eList.append(data[x].getData()[1])
    with open(fileName, 'wb') as csv_out:
        mywriter = csv.writer(csv_out, delimiter=",", quotechar="'", quoting=csv.QUOTE_NONE, escapechar=' ')
        mywriter.writerow(['(index)->(Time,Latitude,Longitude,flash_energy)'])
        mywriter.writerow(['Time[fmt="yyyy-MM-dd_HH:mm:ss"]', 'Latitude[unit="degrees"]', 'Longitude[unit="degrees"]', 'flash_energy[unit="Joules"]'])
        rows = zip(timeList, latList, lonList, eList)
        mywriter.writerows(rows)
    return data

The key here is in the "mywriter - csv.writer" line, where I specified delimiter, quotechar, quoting, and escapechar. I found that this combination seemed to work for me through trial and error, but I relied pretty heavily on the CSV File Reading and Writing page of the Python docs, specifically the Module Contents section. I was able to take the file written by the formula and load it right into McIDAS-V using the "Text Point Data files" data type in the General>Files/Directories chooser, meaning the header was written in a way that McIDAS-V could understand it. Here's how the header was written to the file using the modified function above:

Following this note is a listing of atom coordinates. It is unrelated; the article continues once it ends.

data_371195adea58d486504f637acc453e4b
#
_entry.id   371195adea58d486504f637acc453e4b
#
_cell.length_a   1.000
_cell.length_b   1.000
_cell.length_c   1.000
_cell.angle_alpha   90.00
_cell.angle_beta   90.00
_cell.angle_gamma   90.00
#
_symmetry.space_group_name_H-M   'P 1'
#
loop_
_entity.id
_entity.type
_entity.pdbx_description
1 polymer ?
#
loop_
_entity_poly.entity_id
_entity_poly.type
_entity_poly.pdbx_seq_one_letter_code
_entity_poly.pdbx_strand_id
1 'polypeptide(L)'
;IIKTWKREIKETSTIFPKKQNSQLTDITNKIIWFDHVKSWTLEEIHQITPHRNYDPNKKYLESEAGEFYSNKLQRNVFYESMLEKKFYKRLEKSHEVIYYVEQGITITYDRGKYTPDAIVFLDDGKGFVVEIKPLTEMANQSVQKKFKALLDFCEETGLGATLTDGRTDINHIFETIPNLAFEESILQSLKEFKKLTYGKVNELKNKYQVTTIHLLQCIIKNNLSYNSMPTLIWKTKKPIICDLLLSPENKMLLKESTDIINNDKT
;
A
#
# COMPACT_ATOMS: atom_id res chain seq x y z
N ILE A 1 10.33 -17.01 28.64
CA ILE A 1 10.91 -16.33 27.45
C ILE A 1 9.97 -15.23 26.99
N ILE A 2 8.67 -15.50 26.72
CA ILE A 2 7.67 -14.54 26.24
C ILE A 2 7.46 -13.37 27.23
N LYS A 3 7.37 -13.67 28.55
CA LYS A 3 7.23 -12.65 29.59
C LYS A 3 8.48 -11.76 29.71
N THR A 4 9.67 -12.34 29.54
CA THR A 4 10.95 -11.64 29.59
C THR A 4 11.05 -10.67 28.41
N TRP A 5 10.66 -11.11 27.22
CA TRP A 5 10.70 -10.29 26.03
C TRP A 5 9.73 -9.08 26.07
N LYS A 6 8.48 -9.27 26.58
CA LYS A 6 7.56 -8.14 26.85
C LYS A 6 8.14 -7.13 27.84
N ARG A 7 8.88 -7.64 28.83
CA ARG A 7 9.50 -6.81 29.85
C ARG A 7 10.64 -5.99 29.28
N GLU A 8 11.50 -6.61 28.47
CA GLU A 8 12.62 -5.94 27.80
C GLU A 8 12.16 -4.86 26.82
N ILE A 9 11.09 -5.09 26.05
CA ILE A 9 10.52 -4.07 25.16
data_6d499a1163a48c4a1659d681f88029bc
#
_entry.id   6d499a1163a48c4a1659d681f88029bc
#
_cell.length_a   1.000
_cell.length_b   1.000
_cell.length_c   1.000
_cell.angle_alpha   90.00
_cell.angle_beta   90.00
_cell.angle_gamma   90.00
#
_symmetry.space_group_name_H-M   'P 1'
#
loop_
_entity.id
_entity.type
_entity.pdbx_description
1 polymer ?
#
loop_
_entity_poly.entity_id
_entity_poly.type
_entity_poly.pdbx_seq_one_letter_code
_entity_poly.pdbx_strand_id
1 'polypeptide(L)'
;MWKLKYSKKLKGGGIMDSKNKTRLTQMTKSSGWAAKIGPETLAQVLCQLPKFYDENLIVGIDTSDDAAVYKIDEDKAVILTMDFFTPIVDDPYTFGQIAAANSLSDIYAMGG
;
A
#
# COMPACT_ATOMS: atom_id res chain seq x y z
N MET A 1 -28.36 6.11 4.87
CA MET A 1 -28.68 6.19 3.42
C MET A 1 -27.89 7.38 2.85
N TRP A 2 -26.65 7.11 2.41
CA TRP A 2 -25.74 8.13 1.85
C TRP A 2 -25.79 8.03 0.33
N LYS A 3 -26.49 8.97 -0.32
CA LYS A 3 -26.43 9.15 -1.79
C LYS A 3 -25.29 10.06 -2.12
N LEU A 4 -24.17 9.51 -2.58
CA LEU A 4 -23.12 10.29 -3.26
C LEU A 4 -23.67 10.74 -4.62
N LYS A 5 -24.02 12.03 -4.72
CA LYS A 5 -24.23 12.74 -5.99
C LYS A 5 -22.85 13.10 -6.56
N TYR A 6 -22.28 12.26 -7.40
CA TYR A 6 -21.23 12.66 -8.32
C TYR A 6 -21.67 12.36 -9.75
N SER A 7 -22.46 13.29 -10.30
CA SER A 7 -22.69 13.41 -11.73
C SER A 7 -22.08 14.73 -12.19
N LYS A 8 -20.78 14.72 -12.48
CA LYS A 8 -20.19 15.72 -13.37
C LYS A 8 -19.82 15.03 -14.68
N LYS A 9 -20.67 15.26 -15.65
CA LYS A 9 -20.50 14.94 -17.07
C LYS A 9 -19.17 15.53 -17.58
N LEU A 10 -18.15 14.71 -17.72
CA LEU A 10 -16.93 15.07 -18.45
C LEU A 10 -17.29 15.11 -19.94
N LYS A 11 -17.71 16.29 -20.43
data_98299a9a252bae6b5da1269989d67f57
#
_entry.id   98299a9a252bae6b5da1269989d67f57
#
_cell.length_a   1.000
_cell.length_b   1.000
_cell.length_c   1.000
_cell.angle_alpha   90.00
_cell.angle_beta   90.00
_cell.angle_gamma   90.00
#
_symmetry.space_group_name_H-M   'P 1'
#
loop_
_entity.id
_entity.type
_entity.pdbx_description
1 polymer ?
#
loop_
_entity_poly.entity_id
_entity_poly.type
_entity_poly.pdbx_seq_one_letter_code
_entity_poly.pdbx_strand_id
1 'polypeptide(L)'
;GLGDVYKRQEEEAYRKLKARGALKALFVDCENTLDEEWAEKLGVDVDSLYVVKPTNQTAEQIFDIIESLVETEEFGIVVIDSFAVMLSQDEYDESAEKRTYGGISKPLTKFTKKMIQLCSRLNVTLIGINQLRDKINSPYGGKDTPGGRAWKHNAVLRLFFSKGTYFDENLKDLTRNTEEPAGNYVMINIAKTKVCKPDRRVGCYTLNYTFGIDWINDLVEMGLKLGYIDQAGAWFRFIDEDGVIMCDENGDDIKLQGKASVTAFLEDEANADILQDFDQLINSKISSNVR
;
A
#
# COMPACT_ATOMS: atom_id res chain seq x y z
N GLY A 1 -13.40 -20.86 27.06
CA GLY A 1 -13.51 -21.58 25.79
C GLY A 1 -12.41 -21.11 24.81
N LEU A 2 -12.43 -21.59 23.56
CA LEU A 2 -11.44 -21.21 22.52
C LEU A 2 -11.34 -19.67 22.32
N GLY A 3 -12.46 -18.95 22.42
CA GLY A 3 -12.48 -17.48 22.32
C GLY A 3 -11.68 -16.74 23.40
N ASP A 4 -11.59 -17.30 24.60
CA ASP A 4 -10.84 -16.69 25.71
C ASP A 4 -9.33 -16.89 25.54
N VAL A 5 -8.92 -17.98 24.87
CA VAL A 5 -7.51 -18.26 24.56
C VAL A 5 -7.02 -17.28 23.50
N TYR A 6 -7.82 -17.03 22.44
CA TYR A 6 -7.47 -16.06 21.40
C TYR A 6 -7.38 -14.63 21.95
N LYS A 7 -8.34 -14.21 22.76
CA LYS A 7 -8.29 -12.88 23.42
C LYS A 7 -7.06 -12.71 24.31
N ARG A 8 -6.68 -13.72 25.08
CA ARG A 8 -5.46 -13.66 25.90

Code: Select all

(index)->(Time ,Latitude ,Longitude ,flash_energy)
Time[fmt="yyyy-MM-dd_HH:mm:ss"],Latitude[unit="degrees"],Longitude[unit="degrees"],flash_energy[unit="Joules"]

Please let me know if you give this a try and run into any problems.

Thanks,
Bob
User avatar
Ice Age Mark
Posts: 4
Joined: Thu Jun 01, 2017 9:27 pm

Re: Shift GLM point data

Post by Ice Age Mark »

Hello there Bob,

Thank you so very much for figuring this out. I realize it's a Python question, not a McIDAS one, and I appreciate your indulgence. The csv writer documentation is already at the top of my Python resource links, but I just couldn't deduce the right combination of characters from it. It's reassuring that you also had to resort to trial and error, which I spent many hours doing as well; along with reading dozens of posts/blogs about such things.

The header still has some extra spaces in the first line and I don't know if that matters because:

I want to reload the csv file with a script, not manually, and I am having trouble with that too (see below). The csv already loaded manually without the special header, because I saved the load parameters as you suggested originally. I think I need that correct special header for a script to load the file.